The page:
My heart is steadfast, O God, my heart is steadfast; I will sing and make melody. Awake, my soul! Awake, O harp and lyre! I will awake the dawn. I will give thanks to You, O LORD, among the peoples, and I will sing praises to You among the nations. For Your steadfast love is higher than the heavens and Your faithfulness reaches to the clouds. Be exalted, O God, above the heavens, and let Your glory be over all the earth. (Psalm 108:1-5)
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Noise. Noise. Noise. Noise. Noise. Noise.
Have you ever stopped and thought about just how noisy our world is?
In any given moment, hundreds of sounds fill our senses: the humming of a nearby air-conditioner, the laughing (or crying) of a small child, the clanking of dishes, the buzzing of the outside traffic, the clicking of a clock, music softly (or loudly) playing around you, your phone continually dinging or vibrating from messages, people chatting all around, and so...much...more.
Our world is LOUD. And loud things are often the best kinds of attention grabbers.
Though some loud noises get our attention in an important way (a fire alarm, door bell, alarm clock, oven timer, etc.) most of our daily "loud" is insignificant and trivial, distracting us from being truly attentive and steadfast.
I believe that this is why the Psalmist wrote today's Psalm. It reads: "My heart is steadfast, O God, my heart is steadfast..."
This word, though uncommon in our daily language, simply means fixed upon or prepared. Literally, the author is saying that his heart is ready, determined, and capable...with a whole-hearted intent and eagerness to experience the Lord.
Though surrounded by many louds in his world, he brings himself to a place of readiness. All of his wondering and straggling thoughts are gathered in, kept close, and maintained. He chooses in this moment to not focus on the surrounding louds, but instead he fixes his heart on the Lord.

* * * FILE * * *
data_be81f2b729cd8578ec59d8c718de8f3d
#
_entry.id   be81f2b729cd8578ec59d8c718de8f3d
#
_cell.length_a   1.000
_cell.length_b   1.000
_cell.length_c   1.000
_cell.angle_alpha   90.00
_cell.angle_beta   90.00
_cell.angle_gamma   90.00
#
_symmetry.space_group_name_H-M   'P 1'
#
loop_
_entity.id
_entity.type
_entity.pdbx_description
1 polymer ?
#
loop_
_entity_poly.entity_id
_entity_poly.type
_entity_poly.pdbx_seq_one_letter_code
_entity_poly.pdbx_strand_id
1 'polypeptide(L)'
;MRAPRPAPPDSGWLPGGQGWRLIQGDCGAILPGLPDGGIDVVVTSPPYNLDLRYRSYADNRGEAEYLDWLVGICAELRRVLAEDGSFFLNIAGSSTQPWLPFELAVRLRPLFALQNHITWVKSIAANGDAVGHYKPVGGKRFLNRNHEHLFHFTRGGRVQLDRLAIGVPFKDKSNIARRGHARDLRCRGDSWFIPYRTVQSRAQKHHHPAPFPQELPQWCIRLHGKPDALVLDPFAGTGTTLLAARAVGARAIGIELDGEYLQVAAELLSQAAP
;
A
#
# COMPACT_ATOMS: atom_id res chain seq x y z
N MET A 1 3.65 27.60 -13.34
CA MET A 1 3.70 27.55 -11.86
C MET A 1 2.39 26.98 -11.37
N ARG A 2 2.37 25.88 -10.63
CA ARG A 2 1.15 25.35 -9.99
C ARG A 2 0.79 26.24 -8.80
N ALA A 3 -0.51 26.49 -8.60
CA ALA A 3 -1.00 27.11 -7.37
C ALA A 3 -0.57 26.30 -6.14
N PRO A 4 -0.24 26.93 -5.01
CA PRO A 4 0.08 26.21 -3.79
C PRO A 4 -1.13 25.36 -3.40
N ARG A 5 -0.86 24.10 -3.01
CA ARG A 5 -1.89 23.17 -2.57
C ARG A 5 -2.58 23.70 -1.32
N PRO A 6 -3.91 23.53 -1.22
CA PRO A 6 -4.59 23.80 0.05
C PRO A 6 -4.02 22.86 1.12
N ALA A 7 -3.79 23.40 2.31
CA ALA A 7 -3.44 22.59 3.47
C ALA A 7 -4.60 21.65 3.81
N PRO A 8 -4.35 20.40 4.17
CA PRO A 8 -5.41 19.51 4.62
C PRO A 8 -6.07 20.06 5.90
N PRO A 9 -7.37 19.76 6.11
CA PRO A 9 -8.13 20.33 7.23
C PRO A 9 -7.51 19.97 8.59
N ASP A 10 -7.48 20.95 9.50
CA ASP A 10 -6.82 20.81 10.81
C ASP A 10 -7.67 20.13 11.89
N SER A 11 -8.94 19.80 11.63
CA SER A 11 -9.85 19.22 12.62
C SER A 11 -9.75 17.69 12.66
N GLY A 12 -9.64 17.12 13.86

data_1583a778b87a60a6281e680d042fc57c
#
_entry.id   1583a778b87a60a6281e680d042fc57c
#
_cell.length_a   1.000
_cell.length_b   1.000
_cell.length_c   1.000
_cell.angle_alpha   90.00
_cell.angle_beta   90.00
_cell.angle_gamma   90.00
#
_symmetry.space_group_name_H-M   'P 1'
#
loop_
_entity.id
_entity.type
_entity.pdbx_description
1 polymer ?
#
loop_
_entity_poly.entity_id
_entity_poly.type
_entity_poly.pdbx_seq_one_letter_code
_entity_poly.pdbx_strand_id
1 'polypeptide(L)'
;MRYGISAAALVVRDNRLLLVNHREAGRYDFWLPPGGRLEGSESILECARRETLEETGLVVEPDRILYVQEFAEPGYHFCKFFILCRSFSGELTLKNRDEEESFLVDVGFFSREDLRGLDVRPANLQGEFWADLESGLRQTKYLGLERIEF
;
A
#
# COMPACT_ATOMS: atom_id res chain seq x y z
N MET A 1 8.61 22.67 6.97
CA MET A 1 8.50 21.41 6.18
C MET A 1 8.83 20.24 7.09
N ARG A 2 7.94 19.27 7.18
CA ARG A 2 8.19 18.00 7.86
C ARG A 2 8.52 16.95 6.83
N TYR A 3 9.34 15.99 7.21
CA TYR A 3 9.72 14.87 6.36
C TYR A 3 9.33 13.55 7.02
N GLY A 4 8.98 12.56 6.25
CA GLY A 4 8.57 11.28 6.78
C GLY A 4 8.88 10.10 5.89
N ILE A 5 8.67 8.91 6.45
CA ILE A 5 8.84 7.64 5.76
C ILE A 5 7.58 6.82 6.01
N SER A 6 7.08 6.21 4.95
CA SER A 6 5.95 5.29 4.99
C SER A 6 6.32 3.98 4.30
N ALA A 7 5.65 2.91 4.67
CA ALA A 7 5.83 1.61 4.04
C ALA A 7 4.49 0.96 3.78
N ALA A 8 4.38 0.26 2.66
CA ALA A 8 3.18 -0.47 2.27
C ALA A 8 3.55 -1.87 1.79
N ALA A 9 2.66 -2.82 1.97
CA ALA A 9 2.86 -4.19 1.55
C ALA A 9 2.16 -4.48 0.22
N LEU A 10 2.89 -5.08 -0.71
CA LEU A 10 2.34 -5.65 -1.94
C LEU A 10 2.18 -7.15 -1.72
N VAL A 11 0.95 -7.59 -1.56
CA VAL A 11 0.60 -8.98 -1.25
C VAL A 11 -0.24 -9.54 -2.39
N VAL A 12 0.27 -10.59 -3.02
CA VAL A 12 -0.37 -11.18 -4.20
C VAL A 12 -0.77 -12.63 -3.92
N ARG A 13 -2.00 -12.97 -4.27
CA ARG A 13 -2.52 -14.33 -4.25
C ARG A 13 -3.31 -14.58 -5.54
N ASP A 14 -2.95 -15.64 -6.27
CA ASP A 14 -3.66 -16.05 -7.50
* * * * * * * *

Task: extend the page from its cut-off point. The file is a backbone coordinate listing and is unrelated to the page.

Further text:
He has - as we call it today - a "quiet time" with the LORD; a time where he sits and refocuses, gives thanks, and praises God.
And please notice what time of day he chooses when seeking to be alert and focused: "Awake, my soul! Awake, O harp and lyre! I will awake the dawn. I will give thanks to You, O LORD..."
He decides to focus his heart at dawn; at twilight (aka: in THE MORNING). If you think about it, the quietest time in our world is early in the morning. Hardly anyone is awake, not many are on the road, even less are at work, and most of our houses are actually still.
This is why the psalmist chose to have his heart fixed on the Lord during the morning. He knew that the morning was the best place to fight out the daily louds. And he knew that his stillness in the morning would give him the readiness needed to continually fight them.
You see, when our mornings are not His, our days tend to not be His either.
In my own life, I find that I am the most susceptible towards saying yes to sin, the most impatient with my giving of grace, and the most distracted by the world's louds on the days when I did not spend time with the Lord in silence.
And the same is true for all of us. We act the most unlike ourselves when we deny times of silence and preparation.
Am I saying that the morning is the only time to do this? No. But I am saying that we see consistent evidence in scripture that there is power in giving up our mornings to prepare us for our days.
With that said, I challenge you to practice this discipline this week. Even if you woke up late today, I encourage you to "awake at dawn" and fix your heart on the Lord for the following days.
I promise that you will notice a difference in your ability to stay alert. We would love to know, are you a morning person? When is the best time for you to spend alone with God? Feel free to answer in today's Instagram post (Instagram.com/DeclareGlory).
Greg, Declare Glory